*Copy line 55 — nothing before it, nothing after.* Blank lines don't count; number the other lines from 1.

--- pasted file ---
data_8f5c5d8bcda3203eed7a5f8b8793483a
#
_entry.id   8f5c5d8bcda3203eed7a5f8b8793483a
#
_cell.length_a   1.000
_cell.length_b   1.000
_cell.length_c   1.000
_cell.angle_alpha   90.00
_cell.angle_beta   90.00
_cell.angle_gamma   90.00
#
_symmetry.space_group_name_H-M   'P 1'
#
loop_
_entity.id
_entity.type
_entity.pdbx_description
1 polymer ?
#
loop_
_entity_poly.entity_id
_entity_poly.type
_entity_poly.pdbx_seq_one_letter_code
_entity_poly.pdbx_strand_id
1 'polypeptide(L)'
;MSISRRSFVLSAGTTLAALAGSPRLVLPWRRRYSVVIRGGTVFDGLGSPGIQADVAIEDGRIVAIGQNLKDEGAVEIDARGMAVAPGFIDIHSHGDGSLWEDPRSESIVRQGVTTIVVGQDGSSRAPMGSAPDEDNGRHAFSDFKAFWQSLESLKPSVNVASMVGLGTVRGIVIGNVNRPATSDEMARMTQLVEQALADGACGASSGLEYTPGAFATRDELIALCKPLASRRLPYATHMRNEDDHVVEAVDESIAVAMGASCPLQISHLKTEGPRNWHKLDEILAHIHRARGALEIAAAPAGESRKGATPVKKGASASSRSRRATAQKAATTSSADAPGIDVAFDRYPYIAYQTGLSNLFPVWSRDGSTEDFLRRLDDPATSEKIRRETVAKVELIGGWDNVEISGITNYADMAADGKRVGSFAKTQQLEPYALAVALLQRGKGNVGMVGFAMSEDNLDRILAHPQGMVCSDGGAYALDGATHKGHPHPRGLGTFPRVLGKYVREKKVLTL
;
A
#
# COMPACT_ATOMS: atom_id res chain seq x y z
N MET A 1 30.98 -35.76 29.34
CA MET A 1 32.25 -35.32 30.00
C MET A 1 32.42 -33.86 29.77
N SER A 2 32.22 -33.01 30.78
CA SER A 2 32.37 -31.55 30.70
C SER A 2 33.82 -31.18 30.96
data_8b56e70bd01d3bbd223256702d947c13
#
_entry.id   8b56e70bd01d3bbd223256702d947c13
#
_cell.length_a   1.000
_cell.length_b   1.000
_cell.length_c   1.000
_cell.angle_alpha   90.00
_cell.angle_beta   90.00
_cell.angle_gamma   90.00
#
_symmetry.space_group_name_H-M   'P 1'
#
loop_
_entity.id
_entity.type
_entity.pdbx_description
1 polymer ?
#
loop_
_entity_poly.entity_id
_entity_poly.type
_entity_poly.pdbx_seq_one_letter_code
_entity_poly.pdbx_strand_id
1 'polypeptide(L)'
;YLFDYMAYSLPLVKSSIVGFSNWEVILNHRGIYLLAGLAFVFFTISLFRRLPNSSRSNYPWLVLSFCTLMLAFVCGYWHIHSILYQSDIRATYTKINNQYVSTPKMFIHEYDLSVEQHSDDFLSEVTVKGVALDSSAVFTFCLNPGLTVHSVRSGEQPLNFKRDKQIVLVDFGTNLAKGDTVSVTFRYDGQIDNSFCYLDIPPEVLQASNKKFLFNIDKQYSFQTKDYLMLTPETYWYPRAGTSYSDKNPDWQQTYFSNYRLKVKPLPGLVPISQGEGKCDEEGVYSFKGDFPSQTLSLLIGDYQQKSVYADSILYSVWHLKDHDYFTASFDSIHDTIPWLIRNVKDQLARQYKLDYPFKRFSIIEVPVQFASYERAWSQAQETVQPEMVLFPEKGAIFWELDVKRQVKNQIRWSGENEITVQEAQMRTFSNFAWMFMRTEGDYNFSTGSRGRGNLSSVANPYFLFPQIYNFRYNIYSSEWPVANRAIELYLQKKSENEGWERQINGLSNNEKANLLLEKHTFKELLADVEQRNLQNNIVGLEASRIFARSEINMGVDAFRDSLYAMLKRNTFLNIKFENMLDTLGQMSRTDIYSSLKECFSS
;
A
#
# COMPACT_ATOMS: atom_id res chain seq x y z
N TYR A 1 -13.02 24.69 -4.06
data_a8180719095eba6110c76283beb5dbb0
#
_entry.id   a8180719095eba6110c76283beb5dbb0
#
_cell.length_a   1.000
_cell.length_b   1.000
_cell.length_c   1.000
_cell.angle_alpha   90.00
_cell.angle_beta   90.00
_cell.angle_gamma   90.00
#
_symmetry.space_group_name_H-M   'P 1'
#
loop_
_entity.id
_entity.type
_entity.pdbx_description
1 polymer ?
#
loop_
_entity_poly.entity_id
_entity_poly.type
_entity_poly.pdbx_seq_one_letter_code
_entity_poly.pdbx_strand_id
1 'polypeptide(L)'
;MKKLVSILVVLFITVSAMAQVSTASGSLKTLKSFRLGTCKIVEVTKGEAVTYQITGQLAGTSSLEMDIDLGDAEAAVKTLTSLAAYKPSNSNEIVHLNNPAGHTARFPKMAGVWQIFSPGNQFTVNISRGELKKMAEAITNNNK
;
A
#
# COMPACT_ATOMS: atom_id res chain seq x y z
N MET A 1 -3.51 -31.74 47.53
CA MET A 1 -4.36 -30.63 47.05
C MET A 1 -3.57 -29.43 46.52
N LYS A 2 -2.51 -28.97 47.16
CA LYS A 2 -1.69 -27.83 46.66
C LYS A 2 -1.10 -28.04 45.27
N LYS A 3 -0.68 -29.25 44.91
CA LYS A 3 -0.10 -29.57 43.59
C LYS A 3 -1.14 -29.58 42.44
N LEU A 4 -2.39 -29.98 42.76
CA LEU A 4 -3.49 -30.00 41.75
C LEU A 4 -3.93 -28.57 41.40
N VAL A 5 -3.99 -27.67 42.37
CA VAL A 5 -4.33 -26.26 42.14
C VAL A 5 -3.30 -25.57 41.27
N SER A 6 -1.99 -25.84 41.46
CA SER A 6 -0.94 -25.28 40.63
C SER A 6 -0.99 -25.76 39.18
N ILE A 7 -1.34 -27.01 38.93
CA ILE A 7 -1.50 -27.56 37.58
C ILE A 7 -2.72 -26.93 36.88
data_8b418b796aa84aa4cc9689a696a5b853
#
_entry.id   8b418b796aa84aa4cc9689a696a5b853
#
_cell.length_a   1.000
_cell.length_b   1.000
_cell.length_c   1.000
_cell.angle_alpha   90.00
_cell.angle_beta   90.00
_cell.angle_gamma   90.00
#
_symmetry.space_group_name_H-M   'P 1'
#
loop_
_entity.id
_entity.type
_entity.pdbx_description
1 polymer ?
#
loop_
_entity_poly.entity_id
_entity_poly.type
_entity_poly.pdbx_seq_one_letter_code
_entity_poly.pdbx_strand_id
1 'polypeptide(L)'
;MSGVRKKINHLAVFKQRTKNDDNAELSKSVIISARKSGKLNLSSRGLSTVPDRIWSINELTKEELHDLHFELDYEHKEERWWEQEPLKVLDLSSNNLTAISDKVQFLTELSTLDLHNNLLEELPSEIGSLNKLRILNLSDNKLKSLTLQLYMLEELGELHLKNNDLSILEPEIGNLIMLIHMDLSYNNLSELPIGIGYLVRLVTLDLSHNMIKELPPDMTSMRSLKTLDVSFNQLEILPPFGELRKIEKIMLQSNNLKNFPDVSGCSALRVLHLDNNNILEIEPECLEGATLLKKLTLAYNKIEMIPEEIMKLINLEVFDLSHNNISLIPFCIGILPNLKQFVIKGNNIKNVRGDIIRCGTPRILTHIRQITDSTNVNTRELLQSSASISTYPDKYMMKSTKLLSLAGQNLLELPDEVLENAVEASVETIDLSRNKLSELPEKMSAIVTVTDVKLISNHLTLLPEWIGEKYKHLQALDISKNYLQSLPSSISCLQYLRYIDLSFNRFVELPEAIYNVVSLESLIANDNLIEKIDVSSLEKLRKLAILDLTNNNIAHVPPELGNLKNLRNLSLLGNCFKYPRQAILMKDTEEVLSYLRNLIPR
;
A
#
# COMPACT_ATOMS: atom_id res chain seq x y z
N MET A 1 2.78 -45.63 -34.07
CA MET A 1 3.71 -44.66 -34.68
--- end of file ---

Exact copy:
#